One of the operations typically performed by the receiver, in order to correctly estimate the transmitted bits, is to compare a copy of the known pulse shape to each received pulse containing noise as it is received at the receiver's input during the corresponding bit interval. This precise mathematical operation is known in the art as correlation. In the correlation process, the receiver juxtaposes the known transmitted pulse shape with a noisy received pulse, multiplies them together, and integrates the result over the bit period.

In some cases, the bandwidth allocation over which a given user is allowed to transmit a signal is limited, for example, to a very narrow bandwidth. Typically, in order to decrease a digital signal's bandwidth, a very slowly changing pulse shape may often be used. In order to transmit the desired signal over the narrow bandwidth, the signal pulses are transmitted superimposed on or overlapping one another. However, when the shape of the pulse changes slowly, it may take longer than one bit period to start up, then turn off the pulse. Unfortunately, when these pulses are superimposed, it becomes difficult to recognize the individual pulses corresponding to individual bits of data. This situation is referred to in the art as intersymbol interference (“ISI”). Although the bandwidth of a signal utilizing a more slowly changing pulse is narrower, the extended pulse skirts cause intersymbol interference, resulting in an increased number of bits identified as errors.

In some prior art transmission systems, receivers may include sophisticated algorithms for addressing inaccuracies due to ISI. Instead of looking at individual received pulses, these algorithms typically examine each given pulse as well as certain of its neighbors. These algorithms are typically called equalizers in the art and they can effectively subtract off or remove the interference caused to a symbol by its neighbors. These algorithms are typically implemented in Digital Signal Processing (“DSP”) software as algorithms which operate on the sampled receiver outputs. In essence an equalizer must examine groups of received pulses simultaneously considering all possible combinations of zeros or ones in each position. Quite often the number of neighboring pulses that affect a given pulse is small. For example, in some prior art equalizers, only the immediate predecessor and immediate successor of a given pulse overlap and thus affect the given pulse. In this case, the so-called ISI span of the pulse is three bits. The ISI span typically comprises the current symbol and the other symbols affecting it.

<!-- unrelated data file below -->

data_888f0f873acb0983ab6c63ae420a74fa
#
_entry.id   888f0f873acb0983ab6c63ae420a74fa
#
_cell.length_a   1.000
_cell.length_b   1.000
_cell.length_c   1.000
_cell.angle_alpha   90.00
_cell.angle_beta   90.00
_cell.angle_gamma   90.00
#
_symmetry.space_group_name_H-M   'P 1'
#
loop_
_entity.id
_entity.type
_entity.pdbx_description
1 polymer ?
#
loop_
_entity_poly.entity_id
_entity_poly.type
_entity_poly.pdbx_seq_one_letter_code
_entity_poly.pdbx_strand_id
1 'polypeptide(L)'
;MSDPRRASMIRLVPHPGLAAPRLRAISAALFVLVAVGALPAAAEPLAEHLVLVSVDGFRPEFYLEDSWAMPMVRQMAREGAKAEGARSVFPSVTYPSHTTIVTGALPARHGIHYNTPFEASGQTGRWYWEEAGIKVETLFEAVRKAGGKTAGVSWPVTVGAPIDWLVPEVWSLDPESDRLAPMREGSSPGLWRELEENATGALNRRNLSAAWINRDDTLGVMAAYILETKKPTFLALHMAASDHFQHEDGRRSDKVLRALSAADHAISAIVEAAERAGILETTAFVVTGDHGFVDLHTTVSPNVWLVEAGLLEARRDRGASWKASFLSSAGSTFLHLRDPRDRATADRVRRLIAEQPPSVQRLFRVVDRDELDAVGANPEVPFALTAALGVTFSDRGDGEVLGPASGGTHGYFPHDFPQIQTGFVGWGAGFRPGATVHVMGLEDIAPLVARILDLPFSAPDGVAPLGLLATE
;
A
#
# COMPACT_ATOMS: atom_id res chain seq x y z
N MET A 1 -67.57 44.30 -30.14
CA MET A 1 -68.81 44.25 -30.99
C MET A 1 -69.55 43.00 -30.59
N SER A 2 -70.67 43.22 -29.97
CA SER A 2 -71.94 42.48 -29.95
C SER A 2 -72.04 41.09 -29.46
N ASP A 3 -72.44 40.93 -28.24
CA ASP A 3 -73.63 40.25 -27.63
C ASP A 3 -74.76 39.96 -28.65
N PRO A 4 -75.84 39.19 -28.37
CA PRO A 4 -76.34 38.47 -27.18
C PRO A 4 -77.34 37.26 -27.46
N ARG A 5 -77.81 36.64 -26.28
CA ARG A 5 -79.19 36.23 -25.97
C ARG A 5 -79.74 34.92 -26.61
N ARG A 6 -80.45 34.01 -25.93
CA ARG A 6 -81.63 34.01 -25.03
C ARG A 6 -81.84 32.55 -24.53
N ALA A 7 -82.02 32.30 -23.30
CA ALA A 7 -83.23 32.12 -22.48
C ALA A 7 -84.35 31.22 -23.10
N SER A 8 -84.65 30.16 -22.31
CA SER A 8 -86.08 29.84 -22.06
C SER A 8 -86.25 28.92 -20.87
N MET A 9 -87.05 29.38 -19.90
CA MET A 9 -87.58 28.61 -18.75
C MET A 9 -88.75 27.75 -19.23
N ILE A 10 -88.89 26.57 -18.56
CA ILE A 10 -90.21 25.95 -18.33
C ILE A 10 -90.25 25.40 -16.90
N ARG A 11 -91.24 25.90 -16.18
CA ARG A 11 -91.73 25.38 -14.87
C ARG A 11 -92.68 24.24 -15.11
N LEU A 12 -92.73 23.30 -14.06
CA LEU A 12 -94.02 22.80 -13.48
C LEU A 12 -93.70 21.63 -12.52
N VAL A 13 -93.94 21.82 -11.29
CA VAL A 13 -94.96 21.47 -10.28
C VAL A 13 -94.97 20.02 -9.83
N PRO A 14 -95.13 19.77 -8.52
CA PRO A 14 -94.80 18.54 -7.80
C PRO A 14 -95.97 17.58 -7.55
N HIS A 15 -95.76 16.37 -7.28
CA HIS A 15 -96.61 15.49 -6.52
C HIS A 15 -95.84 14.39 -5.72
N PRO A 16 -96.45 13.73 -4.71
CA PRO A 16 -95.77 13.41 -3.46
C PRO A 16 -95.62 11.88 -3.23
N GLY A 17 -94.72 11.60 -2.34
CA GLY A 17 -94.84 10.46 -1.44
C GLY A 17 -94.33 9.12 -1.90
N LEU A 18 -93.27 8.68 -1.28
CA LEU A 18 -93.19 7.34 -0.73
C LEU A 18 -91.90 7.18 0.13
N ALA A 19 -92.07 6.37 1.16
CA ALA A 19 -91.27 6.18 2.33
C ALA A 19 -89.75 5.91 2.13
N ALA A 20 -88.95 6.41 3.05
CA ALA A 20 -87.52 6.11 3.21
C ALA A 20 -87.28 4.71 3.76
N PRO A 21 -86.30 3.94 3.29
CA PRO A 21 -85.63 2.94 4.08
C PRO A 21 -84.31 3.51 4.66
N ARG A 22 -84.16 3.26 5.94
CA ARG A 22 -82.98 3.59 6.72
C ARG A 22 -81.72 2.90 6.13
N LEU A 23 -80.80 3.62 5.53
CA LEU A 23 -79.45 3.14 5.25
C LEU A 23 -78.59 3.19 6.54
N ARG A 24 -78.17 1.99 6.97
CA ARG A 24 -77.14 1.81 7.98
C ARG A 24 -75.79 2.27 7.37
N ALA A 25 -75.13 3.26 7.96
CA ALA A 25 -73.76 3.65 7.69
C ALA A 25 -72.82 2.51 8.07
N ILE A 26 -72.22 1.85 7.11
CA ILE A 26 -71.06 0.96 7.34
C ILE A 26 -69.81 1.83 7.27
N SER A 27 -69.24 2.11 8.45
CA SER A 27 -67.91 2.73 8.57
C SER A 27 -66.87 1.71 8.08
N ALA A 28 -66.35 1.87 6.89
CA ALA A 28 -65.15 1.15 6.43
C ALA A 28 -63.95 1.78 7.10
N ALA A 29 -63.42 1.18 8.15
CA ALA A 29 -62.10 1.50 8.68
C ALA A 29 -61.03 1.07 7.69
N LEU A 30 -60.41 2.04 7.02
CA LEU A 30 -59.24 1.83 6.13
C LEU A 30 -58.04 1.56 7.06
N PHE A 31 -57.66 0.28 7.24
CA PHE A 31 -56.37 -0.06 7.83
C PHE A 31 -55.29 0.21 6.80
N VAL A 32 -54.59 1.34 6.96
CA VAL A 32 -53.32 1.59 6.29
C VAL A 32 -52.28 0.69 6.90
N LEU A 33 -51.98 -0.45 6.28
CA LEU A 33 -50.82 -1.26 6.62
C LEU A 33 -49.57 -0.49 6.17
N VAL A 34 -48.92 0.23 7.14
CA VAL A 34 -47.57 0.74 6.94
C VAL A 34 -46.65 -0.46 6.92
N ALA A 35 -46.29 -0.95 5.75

One simple type of equalizer used in the prior art is referred to as a transversal equalizer. A transversal equalizer is a relatively simple device in which received neighboring pulse correlation values are weighted and subtracted from the corresponding current bit pulse the receiver is attempting to process or decide upon. The weighting coefficients designated ci are typically constant numbers. In this way the ISI from neighboring bits can be partially removed. The word “partially” is important here since the receiver having a transversal equalizer does not know the exact value of the neighboring bits and thus must estimate their weighting coefficients. Therefore, the accuracy of such equalizers is limited by the algorithm used to guess the value of the weighting coefficients knowing that at least some error is inherent in such equalizers.